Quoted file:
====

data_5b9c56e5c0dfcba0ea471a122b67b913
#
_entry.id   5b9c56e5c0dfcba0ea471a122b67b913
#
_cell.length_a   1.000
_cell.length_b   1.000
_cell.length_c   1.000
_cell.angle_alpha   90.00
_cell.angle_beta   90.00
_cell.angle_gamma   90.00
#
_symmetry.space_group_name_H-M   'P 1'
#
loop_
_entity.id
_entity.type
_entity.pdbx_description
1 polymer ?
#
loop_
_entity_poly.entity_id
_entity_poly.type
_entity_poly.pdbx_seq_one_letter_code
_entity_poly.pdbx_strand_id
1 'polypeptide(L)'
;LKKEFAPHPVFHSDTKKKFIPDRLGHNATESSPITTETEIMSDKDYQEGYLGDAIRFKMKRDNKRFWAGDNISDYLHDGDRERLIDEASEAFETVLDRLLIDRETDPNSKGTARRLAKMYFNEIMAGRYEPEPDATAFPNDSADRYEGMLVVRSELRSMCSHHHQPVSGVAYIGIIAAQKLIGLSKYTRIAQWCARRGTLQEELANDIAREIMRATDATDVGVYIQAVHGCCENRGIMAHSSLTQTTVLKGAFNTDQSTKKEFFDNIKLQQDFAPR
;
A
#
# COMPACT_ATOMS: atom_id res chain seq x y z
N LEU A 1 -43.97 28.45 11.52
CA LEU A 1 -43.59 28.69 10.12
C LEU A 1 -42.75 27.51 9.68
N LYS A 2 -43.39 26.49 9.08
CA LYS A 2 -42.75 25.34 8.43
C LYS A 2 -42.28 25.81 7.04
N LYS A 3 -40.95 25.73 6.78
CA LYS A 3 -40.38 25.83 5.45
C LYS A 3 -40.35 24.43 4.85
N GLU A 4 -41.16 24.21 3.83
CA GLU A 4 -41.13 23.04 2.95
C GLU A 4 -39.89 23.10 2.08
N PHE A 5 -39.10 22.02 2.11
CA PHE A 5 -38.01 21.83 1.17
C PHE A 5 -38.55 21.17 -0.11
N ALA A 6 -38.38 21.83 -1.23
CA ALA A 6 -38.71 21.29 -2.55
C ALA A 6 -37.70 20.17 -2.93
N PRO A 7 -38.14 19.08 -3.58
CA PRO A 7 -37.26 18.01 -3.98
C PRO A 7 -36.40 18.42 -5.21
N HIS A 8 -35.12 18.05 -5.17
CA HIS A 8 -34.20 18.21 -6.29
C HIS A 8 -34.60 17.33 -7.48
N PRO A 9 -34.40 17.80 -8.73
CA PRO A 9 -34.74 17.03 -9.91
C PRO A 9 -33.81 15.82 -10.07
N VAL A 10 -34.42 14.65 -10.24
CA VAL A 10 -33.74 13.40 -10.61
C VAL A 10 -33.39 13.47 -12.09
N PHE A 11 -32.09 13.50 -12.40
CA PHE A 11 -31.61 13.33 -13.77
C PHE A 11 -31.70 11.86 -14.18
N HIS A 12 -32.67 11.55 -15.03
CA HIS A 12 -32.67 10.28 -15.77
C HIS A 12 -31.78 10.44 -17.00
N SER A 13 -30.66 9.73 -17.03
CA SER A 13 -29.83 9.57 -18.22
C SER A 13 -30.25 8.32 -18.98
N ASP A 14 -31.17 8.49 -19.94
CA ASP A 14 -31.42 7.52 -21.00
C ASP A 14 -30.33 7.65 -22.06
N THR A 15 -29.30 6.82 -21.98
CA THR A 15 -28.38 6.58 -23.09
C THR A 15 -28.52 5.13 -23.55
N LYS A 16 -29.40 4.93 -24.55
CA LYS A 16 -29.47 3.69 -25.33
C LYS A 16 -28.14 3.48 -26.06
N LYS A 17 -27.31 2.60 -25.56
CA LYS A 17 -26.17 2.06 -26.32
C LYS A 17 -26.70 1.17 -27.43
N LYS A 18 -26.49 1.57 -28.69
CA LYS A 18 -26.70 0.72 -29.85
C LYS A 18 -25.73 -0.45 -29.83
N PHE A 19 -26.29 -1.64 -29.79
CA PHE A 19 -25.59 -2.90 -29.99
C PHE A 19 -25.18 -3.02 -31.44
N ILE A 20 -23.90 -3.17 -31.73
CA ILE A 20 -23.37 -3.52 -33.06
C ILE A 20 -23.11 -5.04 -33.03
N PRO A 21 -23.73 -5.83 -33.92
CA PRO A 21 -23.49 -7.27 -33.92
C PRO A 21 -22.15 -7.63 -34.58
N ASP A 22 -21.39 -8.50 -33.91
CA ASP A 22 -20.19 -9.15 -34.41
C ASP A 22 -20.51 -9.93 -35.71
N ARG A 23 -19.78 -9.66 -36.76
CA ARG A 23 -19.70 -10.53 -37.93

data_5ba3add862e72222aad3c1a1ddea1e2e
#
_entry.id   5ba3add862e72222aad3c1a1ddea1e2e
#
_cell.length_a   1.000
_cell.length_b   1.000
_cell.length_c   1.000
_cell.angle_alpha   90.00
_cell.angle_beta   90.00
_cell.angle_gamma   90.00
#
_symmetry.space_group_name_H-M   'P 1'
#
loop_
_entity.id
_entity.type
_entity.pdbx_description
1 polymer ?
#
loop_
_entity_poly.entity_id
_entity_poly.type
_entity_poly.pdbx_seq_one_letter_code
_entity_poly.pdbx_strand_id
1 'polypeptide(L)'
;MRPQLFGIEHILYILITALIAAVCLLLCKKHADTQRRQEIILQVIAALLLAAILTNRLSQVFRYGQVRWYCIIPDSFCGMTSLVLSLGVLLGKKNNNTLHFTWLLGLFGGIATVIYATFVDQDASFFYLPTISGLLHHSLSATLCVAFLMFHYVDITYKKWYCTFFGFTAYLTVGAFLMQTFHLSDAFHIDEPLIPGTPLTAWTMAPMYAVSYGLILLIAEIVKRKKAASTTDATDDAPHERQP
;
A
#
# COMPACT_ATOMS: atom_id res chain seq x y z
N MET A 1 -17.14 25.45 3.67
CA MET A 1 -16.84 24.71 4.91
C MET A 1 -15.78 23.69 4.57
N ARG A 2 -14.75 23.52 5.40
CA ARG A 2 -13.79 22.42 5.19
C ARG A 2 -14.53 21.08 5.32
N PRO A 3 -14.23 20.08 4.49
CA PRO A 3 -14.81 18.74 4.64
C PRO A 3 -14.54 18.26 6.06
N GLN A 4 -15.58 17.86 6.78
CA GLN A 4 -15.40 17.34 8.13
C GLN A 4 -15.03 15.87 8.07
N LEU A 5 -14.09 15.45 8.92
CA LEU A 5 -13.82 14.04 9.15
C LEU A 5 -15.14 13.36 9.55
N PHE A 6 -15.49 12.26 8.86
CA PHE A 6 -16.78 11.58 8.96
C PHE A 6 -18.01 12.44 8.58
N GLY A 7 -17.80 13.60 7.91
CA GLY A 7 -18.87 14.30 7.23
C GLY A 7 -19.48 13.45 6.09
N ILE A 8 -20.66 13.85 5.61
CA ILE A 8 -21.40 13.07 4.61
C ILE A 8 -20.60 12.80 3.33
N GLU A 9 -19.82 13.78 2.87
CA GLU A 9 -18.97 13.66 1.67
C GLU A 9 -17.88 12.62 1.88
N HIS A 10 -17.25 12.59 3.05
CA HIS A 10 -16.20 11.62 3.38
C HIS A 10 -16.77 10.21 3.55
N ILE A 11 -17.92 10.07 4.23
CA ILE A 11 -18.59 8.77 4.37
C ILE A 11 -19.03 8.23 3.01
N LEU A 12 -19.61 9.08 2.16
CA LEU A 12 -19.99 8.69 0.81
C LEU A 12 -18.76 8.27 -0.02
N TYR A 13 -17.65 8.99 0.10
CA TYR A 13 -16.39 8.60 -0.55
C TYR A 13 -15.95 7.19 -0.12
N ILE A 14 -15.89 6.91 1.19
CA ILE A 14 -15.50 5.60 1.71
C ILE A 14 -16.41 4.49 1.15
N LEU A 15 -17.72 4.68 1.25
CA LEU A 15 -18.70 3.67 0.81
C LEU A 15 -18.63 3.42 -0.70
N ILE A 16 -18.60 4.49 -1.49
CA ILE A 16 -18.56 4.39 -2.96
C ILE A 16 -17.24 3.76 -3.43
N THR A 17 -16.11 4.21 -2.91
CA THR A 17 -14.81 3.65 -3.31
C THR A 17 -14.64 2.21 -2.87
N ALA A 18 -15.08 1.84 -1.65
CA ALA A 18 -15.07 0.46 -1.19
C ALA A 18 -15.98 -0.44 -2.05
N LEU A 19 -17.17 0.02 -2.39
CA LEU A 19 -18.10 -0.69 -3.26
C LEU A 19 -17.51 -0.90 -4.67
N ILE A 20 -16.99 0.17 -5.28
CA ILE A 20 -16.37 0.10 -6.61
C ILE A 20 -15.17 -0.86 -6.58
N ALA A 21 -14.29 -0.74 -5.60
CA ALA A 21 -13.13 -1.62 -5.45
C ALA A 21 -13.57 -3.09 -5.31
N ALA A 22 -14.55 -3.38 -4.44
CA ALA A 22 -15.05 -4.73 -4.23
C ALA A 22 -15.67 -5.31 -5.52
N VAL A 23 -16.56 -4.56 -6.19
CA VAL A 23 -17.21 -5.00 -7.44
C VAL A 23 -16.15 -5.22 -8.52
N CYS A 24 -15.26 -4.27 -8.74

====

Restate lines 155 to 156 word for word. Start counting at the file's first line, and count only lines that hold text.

C GLU A 9 -17.88 12.62 1.88
N HIS A 10 -17.25 12.59 3.05